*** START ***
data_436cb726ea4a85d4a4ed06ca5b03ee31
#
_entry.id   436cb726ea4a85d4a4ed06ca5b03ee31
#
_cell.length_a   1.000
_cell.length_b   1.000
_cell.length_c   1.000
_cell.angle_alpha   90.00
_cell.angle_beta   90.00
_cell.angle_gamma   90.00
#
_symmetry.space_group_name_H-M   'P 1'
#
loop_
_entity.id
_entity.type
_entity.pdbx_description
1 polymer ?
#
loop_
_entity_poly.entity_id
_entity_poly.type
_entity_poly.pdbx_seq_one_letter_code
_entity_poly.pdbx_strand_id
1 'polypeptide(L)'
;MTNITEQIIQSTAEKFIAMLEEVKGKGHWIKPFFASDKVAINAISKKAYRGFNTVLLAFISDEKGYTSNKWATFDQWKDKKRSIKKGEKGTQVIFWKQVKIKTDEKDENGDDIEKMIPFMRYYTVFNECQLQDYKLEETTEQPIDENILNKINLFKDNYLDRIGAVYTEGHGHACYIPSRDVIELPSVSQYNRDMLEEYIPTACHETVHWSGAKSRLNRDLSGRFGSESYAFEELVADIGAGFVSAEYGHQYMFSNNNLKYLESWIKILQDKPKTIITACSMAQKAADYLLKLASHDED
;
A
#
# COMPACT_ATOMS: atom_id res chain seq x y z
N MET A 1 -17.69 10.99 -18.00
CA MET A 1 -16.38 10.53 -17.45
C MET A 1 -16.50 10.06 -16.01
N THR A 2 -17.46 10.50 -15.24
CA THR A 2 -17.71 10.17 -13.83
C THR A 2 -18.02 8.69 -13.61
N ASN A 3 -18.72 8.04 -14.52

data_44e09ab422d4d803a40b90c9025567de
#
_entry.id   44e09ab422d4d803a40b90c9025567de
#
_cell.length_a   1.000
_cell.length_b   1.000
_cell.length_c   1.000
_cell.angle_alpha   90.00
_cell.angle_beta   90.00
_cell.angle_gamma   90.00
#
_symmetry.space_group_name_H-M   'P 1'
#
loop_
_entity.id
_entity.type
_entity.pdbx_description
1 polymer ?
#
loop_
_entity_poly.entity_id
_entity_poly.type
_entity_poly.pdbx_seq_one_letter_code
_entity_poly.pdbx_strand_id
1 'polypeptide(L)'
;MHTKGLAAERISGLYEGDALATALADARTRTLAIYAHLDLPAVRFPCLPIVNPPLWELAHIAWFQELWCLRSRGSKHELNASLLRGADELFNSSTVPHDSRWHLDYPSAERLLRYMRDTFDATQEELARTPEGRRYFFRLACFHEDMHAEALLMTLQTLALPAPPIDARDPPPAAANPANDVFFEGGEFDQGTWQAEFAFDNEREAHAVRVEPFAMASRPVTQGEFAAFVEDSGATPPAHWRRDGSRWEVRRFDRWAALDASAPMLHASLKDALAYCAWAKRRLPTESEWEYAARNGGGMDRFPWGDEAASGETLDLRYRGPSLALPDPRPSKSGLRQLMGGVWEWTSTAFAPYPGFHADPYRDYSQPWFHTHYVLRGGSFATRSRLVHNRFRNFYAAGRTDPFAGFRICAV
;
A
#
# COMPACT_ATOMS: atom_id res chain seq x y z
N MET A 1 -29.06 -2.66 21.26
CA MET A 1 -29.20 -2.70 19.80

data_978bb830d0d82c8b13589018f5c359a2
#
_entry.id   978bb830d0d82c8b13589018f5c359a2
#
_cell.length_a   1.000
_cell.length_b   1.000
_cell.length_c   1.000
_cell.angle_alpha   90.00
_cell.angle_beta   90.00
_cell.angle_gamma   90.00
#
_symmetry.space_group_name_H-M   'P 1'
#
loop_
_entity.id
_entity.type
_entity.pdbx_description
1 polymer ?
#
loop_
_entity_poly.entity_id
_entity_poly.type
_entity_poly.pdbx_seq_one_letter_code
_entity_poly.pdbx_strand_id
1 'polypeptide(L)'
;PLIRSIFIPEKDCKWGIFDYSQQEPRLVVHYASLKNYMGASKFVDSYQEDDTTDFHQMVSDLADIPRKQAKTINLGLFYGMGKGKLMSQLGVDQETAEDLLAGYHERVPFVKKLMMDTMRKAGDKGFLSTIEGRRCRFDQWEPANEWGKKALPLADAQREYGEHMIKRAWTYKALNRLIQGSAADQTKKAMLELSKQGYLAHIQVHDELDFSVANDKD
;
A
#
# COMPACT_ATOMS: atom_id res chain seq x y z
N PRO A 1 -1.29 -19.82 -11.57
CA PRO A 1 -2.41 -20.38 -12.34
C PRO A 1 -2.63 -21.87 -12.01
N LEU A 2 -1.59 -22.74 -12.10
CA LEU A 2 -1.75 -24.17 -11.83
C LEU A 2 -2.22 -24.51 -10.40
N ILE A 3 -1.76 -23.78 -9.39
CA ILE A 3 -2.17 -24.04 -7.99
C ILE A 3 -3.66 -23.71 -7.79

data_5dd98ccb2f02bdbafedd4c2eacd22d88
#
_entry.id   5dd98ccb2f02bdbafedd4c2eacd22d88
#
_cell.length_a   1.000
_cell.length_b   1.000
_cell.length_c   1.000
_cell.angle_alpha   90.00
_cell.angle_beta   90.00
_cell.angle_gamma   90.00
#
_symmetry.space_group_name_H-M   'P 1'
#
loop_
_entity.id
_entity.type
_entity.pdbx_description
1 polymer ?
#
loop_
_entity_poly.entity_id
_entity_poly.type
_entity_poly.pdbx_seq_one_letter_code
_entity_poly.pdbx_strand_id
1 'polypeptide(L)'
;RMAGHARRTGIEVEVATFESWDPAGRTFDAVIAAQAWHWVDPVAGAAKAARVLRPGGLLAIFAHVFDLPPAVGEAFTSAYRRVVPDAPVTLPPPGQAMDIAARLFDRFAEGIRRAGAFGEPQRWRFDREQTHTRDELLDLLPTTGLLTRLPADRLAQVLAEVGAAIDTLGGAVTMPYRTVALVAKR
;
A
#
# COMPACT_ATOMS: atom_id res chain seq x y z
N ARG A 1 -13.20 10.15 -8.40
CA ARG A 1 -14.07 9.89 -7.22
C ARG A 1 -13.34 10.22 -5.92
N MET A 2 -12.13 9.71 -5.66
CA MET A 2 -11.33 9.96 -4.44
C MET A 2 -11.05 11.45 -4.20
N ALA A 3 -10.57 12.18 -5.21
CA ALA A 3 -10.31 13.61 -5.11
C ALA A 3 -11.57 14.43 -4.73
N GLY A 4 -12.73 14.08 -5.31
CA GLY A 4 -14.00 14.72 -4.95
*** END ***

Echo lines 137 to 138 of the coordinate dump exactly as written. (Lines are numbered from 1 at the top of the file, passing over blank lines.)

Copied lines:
#
# COMPACT_ATOMS: atom_id res chain seq x y z